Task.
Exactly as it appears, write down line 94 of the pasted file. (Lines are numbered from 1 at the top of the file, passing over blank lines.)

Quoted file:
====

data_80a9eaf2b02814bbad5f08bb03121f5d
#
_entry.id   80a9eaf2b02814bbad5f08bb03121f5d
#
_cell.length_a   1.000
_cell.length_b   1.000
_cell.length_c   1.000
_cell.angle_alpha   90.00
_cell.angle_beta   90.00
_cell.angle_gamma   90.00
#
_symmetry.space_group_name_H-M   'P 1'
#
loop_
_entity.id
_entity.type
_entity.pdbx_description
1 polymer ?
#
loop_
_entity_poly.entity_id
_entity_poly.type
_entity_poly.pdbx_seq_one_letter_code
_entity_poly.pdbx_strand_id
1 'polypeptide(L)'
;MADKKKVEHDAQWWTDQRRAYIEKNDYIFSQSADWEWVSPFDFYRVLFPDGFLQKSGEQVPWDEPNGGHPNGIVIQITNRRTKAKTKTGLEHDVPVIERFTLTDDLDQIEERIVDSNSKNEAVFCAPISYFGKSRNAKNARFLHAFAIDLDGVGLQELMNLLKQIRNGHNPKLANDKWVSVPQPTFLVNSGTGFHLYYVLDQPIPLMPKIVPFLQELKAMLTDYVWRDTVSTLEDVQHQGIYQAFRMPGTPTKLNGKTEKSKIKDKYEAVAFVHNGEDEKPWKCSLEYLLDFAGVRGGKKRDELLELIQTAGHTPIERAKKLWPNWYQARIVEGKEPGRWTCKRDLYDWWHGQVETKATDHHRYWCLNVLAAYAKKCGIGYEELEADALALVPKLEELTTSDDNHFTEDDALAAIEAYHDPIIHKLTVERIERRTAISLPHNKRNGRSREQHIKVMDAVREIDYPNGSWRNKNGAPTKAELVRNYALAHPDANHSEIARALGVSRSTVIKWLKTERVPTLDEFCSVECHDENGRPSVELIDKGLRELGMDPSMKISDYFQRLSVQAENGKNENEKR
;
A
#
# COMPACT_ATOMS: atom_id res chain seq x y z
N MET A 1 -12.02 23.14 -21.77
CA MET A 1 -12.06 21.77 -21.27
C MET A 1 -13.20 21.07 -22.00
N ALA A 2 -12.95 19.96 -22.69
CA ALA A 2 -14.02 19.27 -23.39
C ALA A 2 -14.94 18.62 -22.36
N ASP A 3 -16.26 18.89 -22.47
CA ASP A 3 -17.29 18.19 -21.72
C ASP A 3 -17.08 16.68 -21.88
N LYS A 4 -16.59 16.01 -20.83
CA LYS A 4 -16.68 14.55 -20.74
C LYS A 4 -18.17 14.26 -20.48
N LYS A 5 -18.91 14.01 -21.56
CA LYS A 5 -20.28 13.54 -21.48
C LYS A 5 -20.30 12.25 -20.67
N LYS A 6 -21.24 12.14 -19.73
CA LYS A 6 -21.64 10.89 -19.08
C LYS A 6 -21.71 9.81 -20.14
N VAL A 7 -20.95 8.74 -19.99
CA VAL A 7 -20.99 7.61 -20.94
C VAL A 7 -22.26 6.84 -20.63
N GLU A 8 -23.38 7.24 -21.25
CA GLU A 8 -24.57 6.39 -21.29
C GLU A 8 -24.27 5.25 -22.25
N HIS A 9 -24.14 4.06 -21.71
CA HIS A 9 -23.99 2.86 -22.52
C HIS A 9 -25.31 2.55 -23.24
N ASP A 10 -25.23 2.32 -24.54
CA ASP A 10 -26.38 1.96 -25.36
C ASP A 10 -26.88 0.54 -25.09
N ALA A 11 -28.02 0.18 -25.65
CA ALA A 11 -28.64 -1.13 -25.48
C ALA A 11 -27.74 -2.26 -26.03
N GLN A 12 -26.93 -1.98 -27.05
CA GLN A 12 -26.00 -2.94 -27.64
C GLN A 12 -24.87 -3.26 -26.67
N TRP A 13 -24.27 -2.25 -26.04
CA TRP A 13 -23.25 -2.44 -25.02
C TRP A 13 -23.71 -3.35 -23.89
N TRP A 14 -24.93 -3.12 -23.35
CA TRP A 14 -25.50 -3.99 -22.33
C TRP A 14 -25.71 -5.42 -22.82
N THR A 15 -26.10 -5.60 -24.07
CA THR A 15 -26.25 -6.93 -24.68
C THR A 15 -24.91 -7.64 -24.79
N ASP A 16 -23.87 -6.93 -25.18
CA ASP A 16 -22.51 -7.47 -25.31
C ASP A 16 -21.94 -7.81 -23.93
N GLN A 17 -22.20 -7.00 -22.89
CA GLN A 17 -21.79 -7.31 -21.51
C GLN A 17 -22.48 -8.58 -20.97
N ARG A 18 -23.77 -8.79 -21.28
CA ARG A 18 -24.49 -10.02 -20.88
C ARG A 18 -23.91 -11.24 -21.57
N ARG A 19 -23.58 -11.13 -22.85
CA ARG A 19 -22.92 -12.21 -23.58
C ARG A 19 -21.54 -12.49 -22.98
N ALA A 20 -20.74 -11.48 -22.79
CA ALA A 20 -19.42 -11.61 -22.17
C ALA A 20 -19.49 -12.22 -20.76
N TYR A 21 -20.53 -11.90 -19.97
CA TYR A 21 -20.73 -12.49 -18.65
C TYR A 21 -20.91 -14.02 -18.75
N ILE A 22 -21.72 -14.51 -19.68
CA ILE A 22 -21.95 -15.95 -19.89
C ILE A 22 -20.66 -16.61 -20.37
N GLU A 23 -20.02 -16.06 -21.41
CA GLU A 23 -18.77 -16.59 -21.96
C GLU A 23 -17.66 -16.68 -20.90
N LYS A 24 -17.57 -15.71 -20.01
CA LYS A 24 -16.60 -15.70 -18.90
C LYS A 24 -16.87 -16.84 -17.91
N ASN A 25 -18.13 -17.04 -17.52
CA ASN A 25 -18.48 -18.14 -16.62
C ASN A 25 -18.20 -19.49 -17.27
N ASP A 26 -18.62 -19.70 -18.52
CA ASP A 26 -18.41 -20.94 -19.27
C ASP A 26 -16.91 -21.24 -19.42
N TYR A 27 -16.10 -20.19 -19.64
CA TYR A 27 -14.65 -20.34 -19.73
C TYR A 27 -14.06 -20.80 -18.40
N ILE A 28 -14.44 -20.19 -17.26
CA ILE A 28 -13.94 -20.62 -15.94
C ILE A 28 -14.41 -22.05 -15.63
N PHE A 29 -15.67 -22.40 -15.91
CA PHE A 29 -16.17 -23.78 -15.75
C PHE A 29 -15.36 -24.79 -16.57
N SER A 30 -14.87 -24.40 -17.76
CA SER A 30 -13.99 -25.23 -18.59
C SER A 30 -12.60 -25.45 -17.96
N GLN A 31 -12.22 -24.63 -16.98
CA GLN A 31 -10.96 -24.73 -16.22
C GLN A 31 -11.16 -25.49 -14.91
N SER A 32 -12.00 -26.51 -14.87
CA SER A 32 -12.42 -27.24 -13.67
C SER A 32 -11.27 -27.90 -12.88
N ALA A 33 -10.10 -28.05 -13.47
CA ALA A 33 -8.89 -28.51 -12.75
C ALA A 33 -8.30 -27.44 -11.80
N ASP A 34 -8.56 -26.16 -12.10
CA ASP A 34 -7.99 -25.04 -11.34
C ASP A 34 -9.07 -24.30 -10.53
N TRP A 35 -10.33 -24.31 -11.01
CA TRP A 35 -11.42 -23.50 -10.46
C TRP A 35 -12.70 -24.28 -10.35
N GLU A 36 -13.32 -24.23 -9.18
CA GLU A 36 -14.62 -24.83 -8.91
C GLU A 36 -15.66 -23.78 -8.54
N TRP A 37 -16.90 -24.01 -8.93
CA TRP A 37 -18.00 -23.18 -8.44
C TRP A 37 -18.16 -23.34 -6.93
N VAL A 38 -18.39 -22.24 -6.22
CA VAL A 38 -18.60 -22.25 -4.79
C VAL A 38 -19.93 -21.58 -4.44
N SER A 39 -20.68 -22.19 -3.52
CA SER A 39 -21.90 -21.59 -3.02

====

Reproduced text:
N ILE A 22 -21.72 -14.51 -19.68